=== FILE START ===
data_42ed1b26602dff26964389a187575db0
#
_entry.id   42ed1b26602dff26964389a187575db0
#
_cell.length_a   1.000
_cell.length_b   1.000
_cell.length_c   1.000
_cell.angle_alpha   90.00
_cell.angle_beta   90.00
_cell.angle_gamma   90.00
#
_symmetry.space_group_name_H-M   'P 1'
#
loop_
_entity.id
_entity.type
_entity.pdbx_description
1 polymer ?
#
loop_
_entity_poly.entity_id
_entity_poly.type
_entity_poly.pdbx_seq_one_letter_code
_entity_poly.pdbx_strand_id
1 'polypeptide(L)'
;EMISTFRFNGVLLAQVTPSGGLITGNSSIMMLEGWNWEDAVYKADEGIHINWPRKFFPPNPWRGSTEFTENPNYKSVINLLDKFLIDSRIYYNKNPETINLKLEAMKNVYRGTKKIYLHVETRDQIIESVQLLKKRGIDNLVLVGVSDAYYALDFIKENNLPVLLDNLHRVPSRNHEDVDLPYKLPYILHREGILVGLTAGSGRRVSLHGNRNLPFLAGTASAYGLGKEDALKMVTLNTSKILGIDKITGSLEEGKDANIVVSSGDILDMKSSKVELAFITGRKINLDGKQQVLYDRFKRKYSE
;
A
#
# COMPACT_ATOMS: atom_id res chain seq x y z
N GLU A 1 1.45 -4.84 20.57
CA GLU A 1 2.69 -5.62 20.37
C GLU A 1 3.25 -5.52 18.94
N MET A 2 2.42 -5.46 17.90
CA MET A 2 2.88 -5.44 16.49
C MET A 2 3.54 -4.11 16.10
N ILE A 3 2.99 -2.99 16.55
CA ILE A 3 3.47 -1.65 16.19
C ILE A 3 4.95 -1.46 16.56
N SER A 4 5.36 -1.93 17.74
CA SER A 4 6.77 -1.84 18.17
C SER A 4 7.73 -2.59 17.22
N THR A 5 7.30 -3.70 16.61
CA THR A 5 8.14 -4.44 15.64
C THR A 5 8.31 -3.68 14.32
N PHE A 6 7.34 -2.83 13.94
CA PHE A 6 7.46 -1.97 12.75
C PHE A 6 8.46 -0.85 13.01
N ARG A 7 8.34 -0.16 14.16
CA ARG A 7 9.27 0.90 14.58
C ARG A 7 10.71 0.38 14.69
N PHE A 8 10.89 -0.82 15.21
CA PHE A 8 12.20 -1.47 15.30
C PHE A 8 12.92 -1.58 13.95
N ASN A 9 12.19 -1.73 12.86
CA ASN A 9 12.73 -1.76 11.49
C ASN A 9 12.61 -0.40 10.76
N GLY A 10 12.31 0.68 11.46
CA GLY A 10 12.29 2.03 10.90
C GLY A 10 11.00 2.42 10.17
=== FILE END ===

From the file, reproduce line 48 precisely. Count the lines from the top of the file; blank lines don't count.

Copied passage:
C PHE A 6 8.46 -0.85 13.01